Less than two weeks after Yorkers marched to stop a seemingly endless stream of city violence, activists were out again spreading their anti-violence message.

The gathering was an "emergency" rally, organizers said, as a result of the Jan. 9 shooting of Shyhiem McDowell in the 300 block of Girard Avenue.

John Beck, who organizes the rallies, said McDowell's father was a participant in the previous march. When he heard what happened, he and other members of the Stop the Violence group jumped into action.

"We all collectively said, 'We've got to do something,'" he said.

The march started at around 4:30 Friday afternoon at the corner of West Market and North George streets and went down Girard Avenue, passing where McDowell was shot.

The activists chanted "Whose street — our street!" as they walked through the city carrying signs calling for peace.

One woman looked out of her house as they walked by. "I can't hear you!" she yelled.

The concerned Yorkers continued chanting "Stop the violence" until they made their way to Girard Park on Girard Avenue.

The kids: Francine Moore, of York City, attended the rally carrying a sign that said "BE THE CHANGE". Moore is a cousin of 19-year-old Dakeem Dennison, who was shot and killed last month in the city.

She said she attended his funeral and his great-great grandmother was there as well.

"Why should she have to come bury her great-great grandson," Moore said. "She shouldn't have to see all that."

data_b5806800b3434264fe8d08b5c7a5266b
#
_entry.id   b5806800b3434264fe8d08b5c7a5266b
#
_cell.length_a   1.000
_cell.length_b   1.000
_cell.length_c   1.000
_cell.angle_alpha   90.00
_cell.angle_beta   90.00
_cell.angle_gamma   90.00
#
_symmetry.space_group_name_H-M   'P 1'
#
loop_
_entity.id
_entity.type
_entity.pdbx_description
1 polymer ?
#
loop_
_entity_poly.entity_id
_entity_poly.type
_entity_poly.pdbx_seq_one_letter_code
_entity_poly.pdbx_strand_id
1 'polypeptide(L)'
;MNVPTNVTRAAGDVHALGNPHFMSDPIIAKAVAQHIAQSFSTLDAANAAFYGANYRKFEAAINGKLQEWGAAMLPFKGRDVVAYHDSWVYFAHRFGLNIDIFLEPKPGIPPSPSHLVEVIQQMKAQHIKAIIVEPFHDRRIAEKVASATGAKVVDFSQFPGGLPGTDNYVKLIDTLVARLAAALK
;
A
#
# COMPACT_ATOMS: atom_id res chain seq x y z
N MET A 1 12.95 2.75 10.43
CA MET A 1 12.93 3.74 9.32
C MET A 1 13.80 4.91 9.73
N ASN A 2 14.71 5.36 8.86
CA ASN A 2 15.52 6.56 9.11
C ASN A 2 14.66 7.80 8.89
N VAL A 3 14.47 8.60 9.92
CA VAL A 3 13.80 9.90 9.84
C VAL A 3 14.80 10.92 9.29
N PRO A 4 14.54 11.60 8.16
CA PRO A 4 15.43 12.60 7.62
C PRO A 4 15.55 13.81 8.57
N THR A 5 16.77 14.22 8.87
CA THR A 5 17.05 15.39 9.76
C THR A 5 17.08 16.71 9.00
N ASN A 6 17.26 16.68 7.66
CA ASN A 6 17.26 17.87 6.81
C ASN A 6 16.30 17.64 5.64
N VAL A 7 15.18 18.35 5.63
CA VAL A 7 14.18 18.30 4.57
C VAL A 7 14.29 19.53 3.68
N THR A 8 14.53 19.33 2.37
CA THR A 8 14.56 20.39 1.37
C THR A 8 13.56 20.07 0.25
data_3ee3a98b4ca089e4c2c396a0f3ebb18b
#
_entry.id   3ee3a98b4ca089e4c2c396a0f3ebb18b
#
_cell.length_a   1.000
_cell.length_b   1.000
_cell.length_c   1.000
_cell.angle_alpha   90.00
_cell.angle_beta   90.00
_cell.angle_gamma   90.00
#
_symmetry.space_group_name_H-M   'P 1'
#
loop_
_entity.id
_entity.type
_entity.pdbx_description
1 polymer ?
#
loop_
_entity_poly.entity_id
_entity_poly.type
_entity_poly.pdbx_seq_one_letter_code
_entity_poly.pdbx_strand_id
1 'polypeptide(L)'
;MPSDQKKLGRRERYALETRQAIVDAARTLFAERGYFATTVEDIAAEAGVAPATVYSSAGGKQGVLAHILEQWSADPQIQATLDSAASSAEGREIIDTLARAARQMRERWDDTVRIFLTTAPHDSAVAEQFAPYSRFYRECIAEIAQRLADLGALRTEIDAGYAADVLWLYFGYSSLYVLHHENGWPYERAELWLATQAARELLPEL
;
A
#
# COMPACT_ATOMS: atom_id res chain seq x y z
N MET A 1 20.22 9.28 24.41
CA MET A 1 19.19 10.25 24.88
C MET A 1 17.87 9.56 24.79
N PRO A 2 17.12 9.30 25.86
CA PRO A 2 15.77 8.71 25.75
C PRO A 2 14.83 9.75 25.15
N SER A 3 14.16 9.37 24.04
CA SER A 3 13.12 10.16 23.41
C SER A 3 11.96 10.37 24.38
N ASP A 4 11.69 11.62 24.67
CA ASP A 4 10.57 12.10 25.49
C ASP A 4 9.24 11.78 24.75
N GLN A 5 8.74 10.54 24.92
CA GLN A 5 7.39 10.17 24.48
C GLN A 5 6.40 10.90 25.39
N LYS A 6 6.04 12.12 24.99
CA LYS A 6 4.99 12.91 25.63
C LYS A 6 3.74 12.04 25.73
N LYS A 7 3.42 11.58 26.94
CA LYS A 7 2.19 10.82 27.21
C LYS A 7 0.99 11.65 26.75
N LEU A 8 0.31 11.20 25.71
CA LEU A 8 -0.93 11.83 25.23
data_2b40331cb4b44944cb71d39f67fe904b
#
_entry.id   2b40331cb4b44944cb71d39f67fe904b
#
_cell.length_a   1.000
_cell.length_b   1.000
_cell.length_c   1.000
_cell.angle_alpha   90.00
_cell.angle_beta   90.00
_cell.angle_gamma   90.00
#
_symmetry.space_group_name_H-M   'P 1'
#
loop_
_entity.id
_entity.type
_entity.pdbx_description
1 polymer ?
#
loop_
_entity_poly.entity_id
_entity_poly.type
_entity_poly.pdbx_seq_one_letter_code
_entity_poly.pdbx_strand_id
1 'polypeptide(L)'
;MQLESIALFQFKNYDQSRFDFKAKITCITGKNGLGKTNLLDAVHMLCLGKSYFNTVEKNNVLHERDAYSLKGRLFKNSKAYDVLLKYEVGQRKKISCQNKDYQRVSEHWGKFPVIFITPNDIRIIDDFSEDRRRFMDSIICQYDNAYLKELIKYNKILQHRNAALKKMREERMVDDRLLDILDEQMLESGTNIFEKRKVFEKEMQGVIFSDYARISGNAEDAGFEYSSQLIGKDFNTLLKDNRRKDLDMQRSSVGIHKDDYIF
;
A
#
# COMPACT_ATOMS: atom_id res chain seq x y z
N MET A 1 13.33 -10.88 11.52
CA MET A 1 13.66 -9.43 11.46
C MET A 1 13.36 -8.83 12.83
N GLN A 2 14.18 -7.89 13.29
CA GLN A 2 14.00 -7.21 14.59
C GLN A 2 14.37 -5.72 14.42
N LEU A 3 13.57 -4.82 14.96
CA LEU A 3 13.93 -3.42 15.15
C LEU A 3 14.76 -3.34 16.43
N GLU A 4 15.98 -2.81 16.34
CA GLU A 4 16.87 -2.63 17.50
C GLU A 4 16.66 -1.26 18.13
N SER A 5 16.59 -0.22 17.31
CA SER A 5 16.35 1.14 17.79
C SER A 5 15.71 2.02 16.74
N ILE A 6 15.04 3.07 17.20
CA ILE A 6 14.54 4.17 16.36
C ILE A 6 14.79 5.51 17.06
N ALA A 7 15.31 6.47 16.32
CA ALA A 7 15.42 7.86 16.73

Moore thinks the one problem with the violence in the city isn't just with the youth but with some of the parents.

"This generation, parents are dropping the ball," she said. "They're not being there for their kids."

Moore said there needs to be programs for kids, saying they currently don't have anywhere to go for their outlet.

Mothers in Charge member Natalie Brown, mother of Gus Griggs, the New Hope Academy basketball player who was shot and killed in September 2014 at the age of 18, spoke to the crowd of people.

"I'm so scared right now": At the end of the march, the Anti-Violence group ran into activists carrying signs for some younger people who were killed as a result of the violence. The group, Mothers in Charge, aims to help mothers and families who have lost loved ones due to violence. Beck knew they were going to run into them, but he did not anticipate the large number of people attending.

Brown said she was taking care of her seven-year old granddaughter.

"I'm so scared right now," she said.

"I just want everybody to know, all lives matter," she said.

Brown was holding up pictures of her son, his best friend, and her niece, all lost to violence.

"I never ever knew my life was going to be like this," she said.

Brown said people should be more involved with the younger generation,.

"They need to know that they matter," she said.

Community leaders attend: Around 30 people attended Friday's rally. York City Mayor Kim Bracey attended the start of the rally after Beck called her and asked her to join the group.

Bracey said the recent violence in the city with youth is part of a "national epidemic" that exists in a lot of larger cities that has now gotten to York City.

"It's startling, it's heartbreaking," she said.

York City Councilman Michael Helfrich was also in attendance, walking with protesters.

"I think the marches and rallies are really important as we look to make York a better place," he said, adding that people who see others protesting the violence is good.

"To see people, I think helps create community," he said.

What's next?: Beck said he has no plans to stop the rallies.

"We're just going to keep doing this," he said.

He said he would like to set up "block parties" in neighborhoods with more crime in them. He said he would like these to not only be a block party but job fairs, so younger people can have fun but also be exposed to job opportunities.

— Reach Christopher Dornblaser at

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